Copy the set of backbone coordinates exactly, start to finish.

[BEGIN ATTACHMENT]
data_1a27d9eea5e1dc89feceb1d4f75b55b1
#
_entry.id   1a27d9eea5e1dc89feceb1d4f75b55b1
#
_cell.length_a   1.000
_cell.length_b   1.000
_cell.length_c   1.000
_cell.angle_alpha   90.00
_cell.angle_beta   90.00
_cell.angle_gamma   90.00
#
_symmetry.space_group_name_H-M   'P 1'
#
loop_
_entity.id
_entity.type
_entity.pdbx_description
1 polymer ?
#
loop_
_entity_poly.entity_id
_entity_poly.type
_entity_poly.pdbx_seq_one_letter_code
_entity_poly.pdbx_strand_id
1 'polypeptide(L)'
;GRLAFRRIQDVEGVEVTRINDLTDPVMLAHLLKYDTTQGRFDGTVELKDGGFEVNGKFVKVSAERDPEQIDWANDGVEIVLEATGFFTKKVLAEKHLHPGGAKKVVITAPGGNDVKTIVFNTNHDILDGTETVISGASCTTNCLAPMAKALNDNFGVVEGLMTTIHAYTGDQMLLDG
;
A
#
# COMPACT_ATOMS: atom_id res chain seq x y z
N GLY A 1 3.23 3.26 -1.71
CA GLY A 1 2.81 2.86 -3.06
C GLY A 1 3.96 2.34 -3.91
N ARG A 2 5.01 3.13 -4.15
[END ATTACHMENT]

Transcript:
data_1a27d9eea5e1dc89feceb1d4f75b55b1
#
_entry.id   1a27d9eea5e1dc89feceb1d4f75b55b1
#
_cell.length_a   1.000
_cell.length_b   1.000
_cell.length_c   1.000
_cell.angle_alpha   90.00
_cell.angle_beta   90.00
_cell.angle_gamma   90.00
#
_symmetry.space_group_name_H-M   'P 1'
#
loop_
_entity.id
_entity.type
_entity.pdbx_description
1 polymer ?
#
loop_
_entity_poly.entity_id
_entity_poly.type
_entity_poly.pdbx_seq_one_letter_code
_entity_poly.pdbx_strand_id
1 'polypeptide(L)'
;GRLAFRRIQDVEGVEVTRINDLTDPVMLAHLLKYDTTQGRFDGTVELKDGGFEVNGKFVKVSAERDPEQIDWANDGVEIVLEATGFFTKKVLAEKHLHPGGAKKVVITAPGGNDVKTIVFNTNHDILDGTETVISGASCTTNCLAPMAKALNDNFGVVEGLMTTIHAYTGDQMLLDG
;
A
#
# COMPACT_ATOMS: atom_id res chain seq x y z
N GLY A 1 3.23 3.26 -1.71
CA GLY A 1 2.81 2.86 -3.06
C GLY A 1 3.96 2.34 -3.91
N ARG A 2 5.01 3.13 -4.15